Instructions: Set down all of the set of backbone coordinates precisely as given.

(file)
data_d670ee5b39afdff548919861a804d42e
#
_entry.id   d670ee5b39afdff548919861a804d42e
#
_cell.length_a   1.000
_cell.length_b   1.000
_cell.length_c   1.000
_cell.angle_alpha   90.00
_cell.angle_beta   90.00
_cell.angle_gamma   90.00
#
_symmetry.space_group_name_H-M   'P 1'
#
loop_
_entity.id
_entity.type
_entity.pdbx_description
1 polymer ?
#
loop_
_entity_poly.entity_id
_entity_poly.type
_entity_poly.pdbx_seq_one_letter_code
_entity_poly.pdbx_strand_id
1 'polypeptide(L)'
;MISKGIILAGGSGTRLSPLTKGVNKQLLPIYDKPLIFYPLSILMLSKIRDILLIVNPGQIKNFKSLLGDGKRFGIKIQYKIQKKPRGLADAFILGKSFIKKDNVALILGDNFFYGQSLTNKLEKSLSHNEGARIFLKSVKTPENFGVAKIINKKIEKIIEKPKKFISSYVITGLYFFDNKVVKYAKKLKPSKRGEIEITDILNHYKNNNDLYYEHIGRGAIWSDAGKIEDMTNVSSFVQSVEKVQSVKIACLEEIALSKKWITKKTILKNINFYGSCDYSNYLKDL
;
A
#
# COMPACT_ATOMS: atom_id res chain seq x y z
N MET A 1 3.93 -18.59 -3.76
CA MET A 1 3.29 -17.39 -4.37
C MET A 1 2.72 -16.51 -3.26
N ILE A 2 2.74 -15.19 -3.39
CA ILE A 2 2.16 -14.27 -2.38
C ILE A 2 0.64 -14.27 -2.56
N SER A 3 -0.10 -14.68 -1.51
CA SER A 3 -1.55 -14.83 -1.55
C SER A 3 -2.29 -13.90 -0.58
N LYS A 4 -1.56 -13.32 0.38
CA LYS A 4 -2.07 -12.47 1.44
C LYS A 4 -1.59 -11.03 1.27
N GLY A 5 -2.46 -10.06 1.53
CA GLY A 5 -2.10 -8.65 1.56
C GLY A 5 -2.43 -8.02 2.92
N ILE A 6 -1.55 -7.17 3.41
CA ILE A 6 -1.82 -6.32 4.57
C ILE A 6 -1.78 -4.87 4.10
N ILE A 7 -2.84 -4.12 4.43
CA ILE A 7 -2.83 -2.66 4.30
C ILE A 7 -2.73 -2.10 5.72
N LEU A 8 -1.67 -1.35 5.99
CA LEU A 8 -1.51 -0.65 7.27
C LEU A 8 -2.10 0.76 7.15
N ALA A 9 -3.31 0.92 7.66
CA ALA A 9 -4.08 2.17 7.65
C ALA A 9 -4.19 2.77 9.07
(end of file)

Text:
data_d670ee5b39afdff548919861a804d42e
#
_entry.id   d670ee5b39afdff548919861a804d42e
#
_cell.length_a   1.000
_cell.length_b   1.000
_cell.length_c   1.000
_cell.angle_alpha   90.00
_cell.angle_beta   90.00
_cell.angle_gamma   90.00
#
_symmetry.space_group_name_H-M   'P 1'
#
loop_
_entity.id
_entity.type
_entity.pdbx_description
1 polymer ?
#
loop_
_entity_poly.entity_id
_entity_poly.type
_entity_poly.pdbx_seq_one_letter_code
_entity_poly.pdbx_strand_id
1 'polypeptide(L)'
;MISKGIILAGGSGTRLSPLTKGVNKQLLPIYDKPLIFYPLSILMLSKIRDILLIVNPGQIKNFKSLLGDGKRFGIKIQYKIQKKPRGLADAFILGKSFIKKDNVALILGDNFFYGQSLTNKLEKSLSHNEGARIFLKSVKTPENFGVAKIINKKIEKIIEKPKKFISSYVITGLYFFDNKVVKYAKKLKPSKRGEIEITDILNHYKNNNDLYYEHIGRGAIWSDAGKIEDMTNVSSFVQSVEKVQSVKIACLEEIALSKKWITKKTILKNINFYGSCDYSNYLKDL
;
A
#
# COMPACT_ATOMS: atom_id res chain seq x y z
N MET A 1 3.93 -18.59 -3.76
CA MET A 1 3.29 -17.39 -4.37
C MET A 1 2.72 -16.51 -3.26
N ILE A 2 2.74 -15.19 -3.39
CA ILE A 2 2.16 -14.27 -2.38
C ILE A 2 0.64 -14.27 -2.56
N SER A 3 -0.10 -14.68 -1.51
CA SER A 3 -1.55 -14.83 -1.55
C SER A 3 -2.29 -13.90 -0.58
N LYS A 4 -1.56 -13.32 0.38
CA LYS A 4 -2.07 -12.47 1.44
C LYS A 4 -1.59 -11.03 1.27
N GLY A 5 -2.46 -10.06 1.53
CA GLY A 5 -2.10 -8.65 1.56
C GLY A 5 -2.43 -8.02 2.92
N ILE A 6 -1.55 -7.17 3.41
CA ILE A 6 -1.82 -6.32 4.57
C ILE A 6 -1.78 -4.87 4.10
N ILE A 7 -2.84 -4.12 4.43
CA ILE A 7 -2.83 -2.66 4.30
C ILE A 7 -2.73 -2.10 5.72
N LEU A 8 -1.67 -1.35 5.99
CA LEU A 8 -1.51 -0.65 7.27
C LEU A 8 -2.10 0.76 7.15
N ALA A 9 -3.31 0.92 7.66
CA ALA A 9 -4.08 2.17 7.65
C ALA A 9 -4.19 2.77 9.07